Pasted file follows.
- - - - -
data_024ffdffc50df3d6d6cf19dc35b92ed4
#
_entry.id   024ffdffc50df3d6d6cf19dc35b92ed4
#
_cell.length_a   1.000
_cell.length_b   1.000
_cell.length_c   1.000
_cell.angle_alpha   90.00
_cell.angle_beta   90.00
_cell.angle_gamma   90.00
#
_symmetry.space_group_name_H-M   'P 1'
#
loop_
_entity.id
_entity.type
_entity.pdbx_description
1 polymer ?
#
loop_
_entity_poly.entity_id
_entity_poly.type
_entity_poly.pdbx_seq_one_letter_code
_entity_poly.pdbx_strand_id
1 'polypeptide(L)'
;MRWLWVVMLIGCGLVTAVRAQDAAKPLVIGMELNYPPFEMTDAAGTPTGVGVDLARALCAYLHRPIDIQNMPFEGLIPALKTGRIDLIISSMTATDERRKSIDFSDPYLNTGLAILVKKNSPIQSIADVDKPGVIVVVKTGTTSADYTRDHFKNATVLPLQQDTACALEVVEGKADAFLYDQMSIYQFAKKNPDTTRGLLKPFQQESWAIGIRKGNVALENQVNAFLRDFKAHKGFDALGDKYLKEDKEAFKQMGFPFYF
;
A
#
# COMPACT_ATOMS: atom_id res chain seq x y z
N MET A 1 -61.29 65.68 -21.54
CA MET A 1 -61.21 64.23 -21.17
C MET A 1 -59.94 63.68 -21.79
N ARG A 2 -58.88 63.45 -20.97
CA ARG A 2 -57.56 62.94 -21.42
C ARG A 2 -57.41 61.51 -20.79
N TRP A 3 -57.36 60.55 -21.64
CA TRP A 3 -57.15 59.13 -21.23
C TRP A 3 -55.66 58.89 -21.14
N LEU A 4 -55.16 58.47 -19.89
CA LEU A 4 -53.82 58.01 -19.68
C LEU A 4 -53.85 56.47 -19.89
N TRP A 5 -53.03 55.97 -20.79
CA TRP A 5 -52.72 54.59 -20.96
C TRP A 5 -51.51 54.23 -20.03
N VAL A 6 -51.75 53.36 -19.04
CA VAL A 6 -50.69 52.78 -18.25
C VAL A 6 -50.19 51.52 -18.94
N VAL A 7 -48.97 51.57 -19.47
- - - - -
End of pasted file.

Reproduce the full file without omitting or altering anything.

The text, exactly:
data_024ffdffc50df3d6d6cf19dc35b92ed4
#
_entry.id   024ffdffc50df3d6d6cf19dc35b92ed4
#
_cell.length_a   1.000
_cell.length_b   1.000
_cell.length_c   1.000
_cell.angle_alpha   90.00
_cell.angle_beta   90.00
_cell.angle_gamma   90.00
#
_symmetry.space_group_name_H-M   'P 1'
#
loop_
_entity.id
_entity.type
_entity.pdbx_description
1 polymer ?
#
loop_
_entity_poly.entity_id
_entity_poly.type
_entity_poly.pdbx_seq_one_letter_code
_entity_poly.pdbx_strand_id
1 'polypeptide(L)'
;MRWLWVVMLIGCGLVTAVRAQDAAKPLVIGMELNYPPFEMTDAAGTPTGVGVDLARALCAYLHRPIDIQNMPFEGLIPALKTGRIDLIISSMTATDERRKSIDFSDPYLNTGLAILVKKNSPIQSIADVDKPGVIVVVKTGTTSADYTRDHFKNATVLPLQQDTACALEVVEGKADAFLYDQMSIYQFAKKNPDTTRGLLKPFQQESWAIGIRKGNVALENQVNAFLRDFKAHKGFDALGDKYLKEDKEAFKQMGFPFYF
;
A
#
# COMPACT_ATOMS: atom_id res chain seq x y z
N MET A 1 -61.29 65.68 -21.54
CA MET A 1 -61.21 64.23 -21.17
C MET A 1 -59.94 63.68 -21.79
N ARG A 2 -58.88 63.45 -20.97
CA ARG A 2 -57.56 62.94 -21.42
C ARG A 2 -57.41 61.51 -20.79
N TRP A 3 -57.36 60.55 -21.64
CA TRP A 3 -57.15 59.13 -21.23
C TRP A 3 -55.66 58.89 -21.14
N LEU A 4 -55.16 58.47 -19.89
CA LEU A 4 -53.82 58.01 -19.68
C LEU A 4 -53.85 56.47 -19.89
N TRP A 5 -53.03 55.97 -20.79
CA TRP A 5 -52.72 54.59 -20.96
C TRP A 5 -51.51 54.23 -20.03
N VAL A 6 -51.75 53.36 -19.04
CA VAL A 6 -50.69 52.78 -18.25
C VAL A 6 -50.19 51.52 -18.94
N VAL A 7 -48.97 51.57 -19.47